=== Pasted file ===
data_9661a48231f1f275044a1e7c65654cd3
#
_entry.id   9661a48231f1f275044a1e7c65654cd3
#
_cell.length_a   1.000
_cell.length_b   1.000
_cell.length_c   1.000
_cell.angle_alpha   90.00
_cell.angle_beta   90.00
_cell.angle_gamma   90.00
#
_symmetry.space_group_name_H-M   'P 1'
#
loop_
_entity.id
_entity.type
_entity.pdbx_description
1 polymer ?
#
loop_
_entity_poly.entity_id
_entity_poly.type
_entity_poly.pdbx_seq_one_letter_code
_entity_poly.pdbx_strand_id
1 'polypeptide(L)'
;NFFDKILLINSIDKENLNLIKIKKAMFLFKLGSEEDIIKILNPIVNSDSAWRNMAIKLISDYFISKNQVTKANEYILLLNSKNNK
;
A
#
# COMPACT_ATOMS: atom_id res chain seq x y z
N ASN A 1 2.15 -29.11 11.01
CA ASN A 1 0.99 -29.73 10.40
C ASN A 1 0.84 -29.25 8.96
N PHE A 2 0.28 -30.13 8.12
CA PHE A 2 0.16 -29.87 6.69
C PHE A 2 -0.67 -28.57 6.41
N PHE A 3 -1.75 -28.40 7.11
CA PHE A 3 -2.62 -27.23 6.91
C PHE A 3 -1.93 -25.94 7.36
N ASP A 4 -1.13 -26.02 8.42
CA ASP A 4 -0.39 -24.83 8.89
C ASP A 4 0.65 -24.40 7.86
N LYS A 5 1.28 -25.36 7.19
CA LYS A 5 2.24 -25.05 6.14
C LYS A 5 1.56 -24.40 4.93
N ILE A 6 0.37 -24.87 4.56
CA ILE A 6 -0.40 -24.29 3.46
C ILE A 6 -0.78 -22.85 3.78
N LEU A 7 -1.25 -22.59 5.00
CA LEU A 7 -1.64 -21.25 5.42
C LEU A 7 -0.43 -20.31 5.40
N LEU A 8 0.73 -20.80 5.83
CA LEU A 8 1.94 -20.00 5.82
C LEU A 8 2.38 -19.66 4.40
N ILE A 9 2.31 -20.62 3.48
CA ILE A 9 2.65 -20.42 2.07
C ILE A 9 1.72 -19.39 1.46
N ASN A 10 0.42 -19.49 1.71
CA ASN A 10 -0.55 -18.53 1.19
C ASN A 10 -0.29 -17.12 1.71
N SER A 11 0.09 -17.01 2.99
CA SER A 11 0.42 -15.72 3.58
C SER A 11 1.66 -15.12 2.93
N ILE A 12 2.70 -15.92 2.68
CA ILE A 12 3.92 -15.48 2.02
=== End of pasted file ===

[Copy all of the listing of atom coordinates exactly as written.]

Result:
data_9661a48231f1f275044a1e7c65654cd3
#
_entry.id   9661a48231f1f275044a1e7c65654cd3
#
_cell.length_a   1.000
_cell.length_b   1.000
_cell.length_c   1.000
_cell.angle_alpha   90.00
_cell.angle_beta   90.00
_cell.angle_gamma   90.00
#
_symmetry.space_group_name_H-M   'P 1'
#
loop_
_entity.id
_entity.type
_entity.pdbx_description
1 polymer ?
#
loop_
_entity_poly.entity_id
_entity_poly.type
_entity_poly.pdbx_seq_one_letter_code
_entity_poly.pdbx_strand_id
1 'polypeptide(L)'
;NFFDKILLINSIDKENLNLIKIKKAMFLFKLGSEEDIIKILNPIVNSDSAWRNMAIKLISDYFISKNQVTKANEYILLLNSKNNK
;
A
#
# COMPACT_ATOMS: atom_id res chain seq x y z
N ASN A 1 2.15 -29.11 11.01
CA ASN A 1 0.99 -29.73 10.40
C ASN A 1 0.84 -29.25 8.96
N PHE A 2 0.28 -30.13 8.12
CA PHE A 2 0.16 -29.87 6.69
C PHE A 2 -0.67 -28.57 6.41
N PHE A 3 -1.75 -28.40 7.11
CA PHE A 3 -2.62 -27.23 6.91
C PHE A 3 -1.93 -25.94 7.36
N ASP A 4 -1.13 -26.02 8.42
CA ASP A 4 -0.39 -24.83 8.89
C ASP A 4 0.65 -24.40 7.86
N LYS A 5 1.28 -25.36 7.19
CA LYS A 5 2.24 -25.05 6.14
C LYS A 5 1.56 -24.40 4.93
N ILE A 6 0.37 -24.87 4.56
CA ILE A 6 -0.40 -24.29 3.46
C ILE A 6 -0.78 -22.85 3.78
N LEU A 7 -1.25 -22.59 5.00
CA LEU A 7 -1.64 -21.25 5.42
C LEU A 7 -0.43 -20.31 5.40
N LEU A 8 0.73 -20.80 5.83
CA LEU A 8 1.94 -20.00 5.82
C LEU A 8 2.38 -19.66 4.40
N ILE A 9 2.31 -20.62 3.48
CA ILE A 9 2.65 -20.42 2.07
C ILE A 9 1.72 -19.39 1.46
N ASN A 10 0.42 -19.49 1.71
CA ASN A 10 -0.55 -18.53 1.19
C ASN A 10 -0.29 -17.12 1.71
N SER A 11 0.09 -17.01 2.99
CA SER A 11 0.42 -15.72 3.58
C SER A 11 1.66 -15.12 2.93
N ILE A 12 2.70 -15.92 2.68
CA ILE A 12 3.92 -15.48 2.02